Area Forecast Discussion
Issued by NWS Chicago, IL

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FXUS63 KLOT 291956

Area Forecast Discussion
National Weather Service Chicago/Romeoville, IL
256 PM CDT MON AUG 29 2016

234 PM CDT

Through Tonight...

Very slow moving thunderstorms continue to develop over portions
of the area this afternoon. As a this writing, the most pronounced
heavy rain producer is the cluster of storms over Lee county.
These storms have been dropping up to 2" per hour over a small
portion of the county south of the Dixon area. While the
individual storm cells are moving slowly eastward, the cluster of
storms is propagating slowly north-northwestward into the Dixon
area as new development occurs along the outflow. If this heavy
rain continues into the Dixon area a flash flood warning may be
needed in the near future. Otherwise, expect SCT thunderstorms to
continue to develop and impact portions of the area for the next
few hours before dissipating by early this evening. The slow
eastward movement of these storms could result in some isolated
areas of flash flooding due to very heavy rainfall.

Some isolated storms are possible over the area tonight, but most
areas will likely remain dry. The high dew point air mass and the
expectation of light winds tonight could allow for some areas of
dense fog to develop. As a result, I have added patchy fog to the
forecast for tonight.



250 PM CDT

Tuesday through Monday...

Tuesday will again be like the past few with a humid, deep
moisture air mass in place. The stout upper high with 593dm
heights over central Illinois today will begin to be shunted
slowly southward as a northern stream trough begins to dig into
Ontario. Minor mid-level ripples on water vapor satellite imagery
over Iowa today will likely be moving over northern Illinois
Tuesday morning and could support isolated/scattered storms in the
a.m. hours. In addition, at the low-levels there will be a tad
more southwesterly to westerly flow ensuring dew points remain
high and once again pooled in the mid 70s by midday. So would
expect at least scattered storms, potentially with more coverage
than today. Guidance is indicating a decent amount of morning
cloud cover which may slow destabilization, though it still should
be still achieved given the moisture pooling. Deep layer shear is
likely to be 15-20 kt keeping the concerns mainly tied to flooding
with efficient rates and slow storm motions. The occasional wet
microburst, especially any congealed deep cells, will be possible.

As a cold front associated with the aforementioned trough moves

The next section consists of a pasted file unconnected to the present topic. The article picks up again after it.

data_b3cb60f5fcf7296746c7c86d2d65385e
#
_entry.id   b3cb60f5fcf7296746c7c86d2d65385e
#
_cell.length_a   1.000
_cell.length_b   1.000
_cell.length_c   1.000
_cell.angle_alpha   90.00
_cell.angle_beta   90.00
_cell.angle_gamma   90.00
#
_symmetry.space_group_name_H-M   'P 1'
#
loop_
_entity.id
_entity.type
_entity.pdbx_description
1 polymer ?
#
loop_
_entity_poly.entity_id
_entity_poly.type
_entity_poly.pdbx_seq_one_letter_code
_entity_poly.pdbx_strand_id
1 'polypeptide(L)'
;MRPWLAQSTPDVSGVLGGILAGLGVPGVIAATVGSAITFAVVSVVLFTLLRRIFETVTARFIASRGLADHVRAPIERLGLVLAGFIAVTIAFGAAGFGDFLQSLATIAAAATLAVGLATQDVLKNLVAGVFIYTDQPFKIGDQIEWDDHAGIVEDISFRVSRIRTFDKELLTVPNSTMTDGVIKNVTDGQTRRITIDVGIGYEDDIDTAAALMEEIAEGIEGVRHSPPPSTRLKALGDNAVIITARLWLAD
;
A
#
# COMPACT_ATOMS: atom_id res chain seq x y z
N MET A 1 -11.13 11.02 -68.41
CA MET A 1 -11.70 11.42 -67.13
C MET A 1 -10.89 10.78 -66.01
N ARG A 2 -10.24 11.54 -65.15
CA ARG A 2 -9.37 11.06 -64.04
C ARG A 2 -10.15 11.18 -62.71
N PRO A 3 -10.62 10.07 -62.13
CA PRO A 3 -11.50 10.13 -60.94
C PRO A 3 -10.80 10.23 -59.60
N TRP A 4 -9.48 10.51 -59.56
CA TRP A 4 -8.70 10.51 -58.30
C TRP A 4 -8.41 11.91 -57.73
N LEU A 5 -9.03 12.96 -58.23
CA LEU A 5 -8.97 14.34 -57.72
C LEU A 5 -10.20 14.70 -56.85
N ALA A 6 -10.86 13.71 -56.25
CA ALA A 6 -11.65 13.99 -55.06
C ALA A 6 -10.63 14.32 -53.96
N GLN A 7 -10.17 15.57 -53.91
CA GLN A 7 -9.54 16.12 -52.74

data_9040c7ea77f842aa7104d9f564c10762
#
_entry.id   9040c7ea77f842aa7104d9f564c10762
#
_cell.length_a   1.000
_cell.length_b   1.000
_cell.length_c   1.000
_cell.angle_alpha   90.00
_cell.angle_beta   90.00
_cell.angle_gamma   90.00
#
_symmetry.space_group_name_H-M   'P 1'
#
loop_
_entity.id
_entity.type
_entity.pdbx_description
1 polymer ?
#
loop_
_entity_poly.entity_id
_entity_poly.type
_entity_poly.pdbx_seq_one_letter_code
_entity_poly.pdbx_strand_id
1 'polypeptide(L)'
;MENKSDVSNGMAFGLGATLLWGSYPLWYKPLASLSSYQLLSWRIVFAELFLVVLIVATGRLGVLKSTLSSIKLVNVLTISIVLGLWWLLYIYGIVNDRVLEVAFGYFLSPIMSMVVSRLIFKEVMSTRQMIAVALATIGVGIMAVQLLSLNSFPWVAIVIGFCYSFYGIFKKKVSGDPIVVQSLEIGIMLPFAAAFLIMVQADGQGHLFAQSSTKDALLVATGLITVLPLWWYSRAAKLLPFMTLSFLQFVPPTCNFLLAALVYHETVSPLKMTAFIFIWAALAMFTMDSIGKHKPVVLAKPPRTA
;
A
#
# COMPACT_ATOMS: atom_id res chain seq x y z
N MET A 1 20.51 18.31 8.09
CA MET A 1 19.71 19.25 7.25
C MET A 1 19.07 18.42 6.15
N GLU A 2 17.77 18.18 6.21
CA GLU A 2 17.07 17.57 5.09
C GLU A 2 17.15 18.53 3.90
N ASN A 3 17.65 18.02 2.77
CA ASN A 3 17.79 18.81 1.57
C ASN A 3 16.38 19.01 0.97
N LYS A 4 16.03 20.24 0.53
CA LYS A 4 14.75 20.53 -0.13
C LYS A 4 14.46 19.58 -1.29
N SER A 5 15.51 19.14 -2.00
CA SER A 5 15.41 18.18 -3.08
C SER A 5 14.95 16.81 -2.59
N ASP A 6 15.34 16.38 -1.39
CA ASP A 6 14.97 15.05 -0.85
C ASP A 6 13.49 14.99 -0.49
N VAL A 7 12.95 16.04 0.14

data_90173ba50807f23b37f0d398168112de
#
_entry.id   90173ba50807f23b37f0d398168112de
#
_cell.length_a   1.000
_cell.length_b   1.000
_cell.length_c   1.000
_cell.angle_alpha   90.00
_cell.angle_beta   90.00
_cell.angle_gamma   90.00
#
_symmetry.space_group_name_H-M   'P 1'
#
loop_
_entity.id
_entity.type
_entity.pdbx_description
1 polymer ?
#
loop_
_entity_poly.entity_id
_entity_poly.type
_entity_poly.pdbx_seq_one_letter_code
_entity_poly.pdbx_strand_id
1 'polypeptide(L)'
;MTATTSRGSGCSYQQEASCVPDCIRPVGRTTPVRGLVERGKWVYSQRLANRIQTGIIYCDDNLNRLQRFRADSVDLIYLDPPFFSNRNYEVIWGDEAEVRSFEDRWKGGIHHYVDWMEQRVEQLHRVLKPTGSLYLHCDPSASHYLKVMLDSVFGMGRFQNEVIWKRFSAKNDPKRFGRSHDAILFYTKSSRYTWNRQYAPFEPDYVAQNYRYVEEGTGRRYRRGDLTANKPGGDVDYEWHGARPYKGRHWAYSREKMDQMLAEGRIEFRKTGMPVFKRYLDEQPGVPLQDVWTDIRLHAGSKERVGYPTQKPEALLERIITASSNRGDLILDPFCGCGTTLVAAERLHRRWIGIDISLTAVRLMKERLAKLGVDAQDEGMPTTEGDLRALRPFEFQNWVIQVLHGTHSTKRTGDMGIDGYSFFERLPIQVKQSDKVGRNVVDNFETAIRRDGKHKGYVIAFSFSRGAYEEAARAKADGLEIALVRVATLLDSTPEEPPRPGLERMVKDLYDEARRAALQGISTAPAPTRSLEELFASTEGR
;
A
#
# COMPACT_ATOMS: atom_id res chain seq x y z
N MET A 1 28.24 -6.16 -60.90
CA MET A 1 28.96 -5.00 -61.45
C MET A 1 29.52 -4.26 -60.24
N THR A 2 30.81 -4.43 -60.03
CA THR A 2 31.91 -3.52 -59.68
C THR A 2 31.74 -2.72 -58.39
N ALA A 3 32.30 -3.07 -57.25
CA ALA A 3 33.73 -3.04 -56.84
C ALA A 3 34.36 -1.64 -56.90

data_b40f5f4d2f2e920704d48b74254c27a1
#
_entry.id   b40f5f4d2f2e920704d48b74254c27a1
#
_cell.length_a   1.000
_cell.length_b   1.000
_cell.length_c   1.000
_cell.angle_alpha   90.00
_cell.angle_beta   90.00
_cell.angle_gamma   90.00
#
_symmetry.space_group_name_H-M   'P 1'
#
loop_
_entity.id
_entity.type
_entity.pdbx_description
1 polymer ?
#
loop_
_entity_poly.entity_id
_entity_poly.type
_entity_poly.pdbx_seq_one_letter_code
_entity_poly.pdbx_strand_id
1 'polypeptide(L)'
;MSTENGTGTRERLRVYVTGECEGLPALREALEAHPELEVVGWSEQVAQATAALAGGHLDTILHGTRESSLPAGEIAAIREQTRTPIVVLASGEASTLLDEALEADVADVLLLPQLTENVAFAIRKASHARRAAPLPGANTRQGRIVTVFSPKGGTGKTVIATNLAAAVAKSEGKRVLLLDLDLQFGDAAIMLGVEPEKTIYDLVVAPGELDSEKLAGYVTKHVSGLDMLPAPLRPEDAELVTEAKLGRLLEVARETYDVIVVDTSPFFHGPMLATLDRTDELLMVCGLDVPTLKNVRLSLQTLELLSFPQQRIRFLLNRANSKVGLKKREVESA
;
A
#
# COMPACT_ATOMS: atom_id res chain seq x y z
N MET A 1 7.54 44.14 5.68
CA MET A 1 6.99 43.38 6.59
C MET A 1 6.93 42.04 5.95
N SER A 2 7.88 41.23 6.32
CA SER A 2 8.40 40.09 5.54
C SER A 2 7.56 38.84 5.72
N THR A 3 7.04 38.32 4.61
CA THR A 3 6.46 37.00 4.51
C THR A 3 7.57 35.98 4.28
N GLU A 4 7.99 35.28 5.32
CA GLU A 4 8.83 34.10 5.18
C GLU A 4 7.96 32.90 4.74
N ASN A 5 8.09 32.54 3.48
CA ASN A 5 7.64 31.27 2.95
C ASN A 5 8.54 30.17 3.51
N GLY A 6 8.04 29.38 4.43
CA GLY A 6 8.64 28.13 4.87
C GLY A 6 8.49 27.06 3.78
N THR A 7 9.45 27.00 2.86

southward over Lake Michigan on Tuesday night, the chance for
scattered storms should continue into the night. In addition,
upper forcing within a right entrance region of an upper jet will
also support at least broad lift. Besides the rain chances, Tuesday
night looks to remain humid and mild.

On Wednesday morning the cold front should be shifting southward
into the area and by Wednesday afternoon clearing the south. The
front will continue to serve as a focus for storms, though it is
looking more likely Wednesday afternoon much of that may be in
central Illinois and central Indiana. Reinforcement of drier air
will occur later in the day into the night. Winds along the lake
front will be the strongest, with gusts of 25 to possibly 30 mph
by Wednesday evening. Waves will build to levels conducive for rip
currents by mid-late afternoon Wednesday based on the current
forecast, with the threat continuing through Thursday.

Thursday will see highs in the lower to mid 70s as high pressure
advances in. There actually could be some lake effect clouds into
northeast Illinois Thursday morning. Pleasant conditions look to
persist through the weekend with a rex block in the middle of the
continent likely to keep the next precipitation chances not until



For the 18Z TAFs...

The main weather concerns/challenges will be the extent of
thunderstorms over or near the terminals this afternoon and again
on Tuesday afternoon.

A warm and humid air mass will remain in place over the area
through Tuesday. Recent AMDAR soundings out of MDW indicate that
thunderstorm development could begin initiation at any time. The
main question remains where will thunderstorms focus this
afternoon. At this time, it appears that low-level convergence
along a developing lake breeze boundary may help act as a focus
for SCT storms over or near some of the Chicago area terminals
after 19 Z. As a result, I have opted to add a VCTS mention from
19 to 22 Z this afternoon. However, overall confidence on coverage
remains a bit on the low side.

The next main threat for storms looks to arrive by Tuesday
afternoon as a cold front approaches the area. Given the range,
it is a bit difficult to pinpoint the best timing at ORD for
thunder. So, at this time I have just gone with a long (6hr)
PROB30 mention for such until a shorter time range can be

In addition to the threat for storms, some fog will be possible
later tonight, especially outside the Chicago area. The extent of
the fog will likely depend on the amount of cloud cover around
tonight, but given the high dew point air, some MVFR to IFR
visibilities are certainly possible late tonight.



256 PM CDT

Quiet winds and waves will occur over the lake tonight into
Tuesday, outside of possibly patchy fog late tonight and Tuesday
morning. A cold front will shift southward onto the northern part
of the lake by Tuesday evening and then down the lake through the
remainder of the night. This will abruptly turn winds northerly
with an increase in speed. Gusts to 30 kt are possible by
Wednesday afternoon through Thursday night, especially across the
central and south. Small craft advisory conditions are presently
forecast Wednesday evening through Thursday night across the
Illinois and Indiana nearshore zones.






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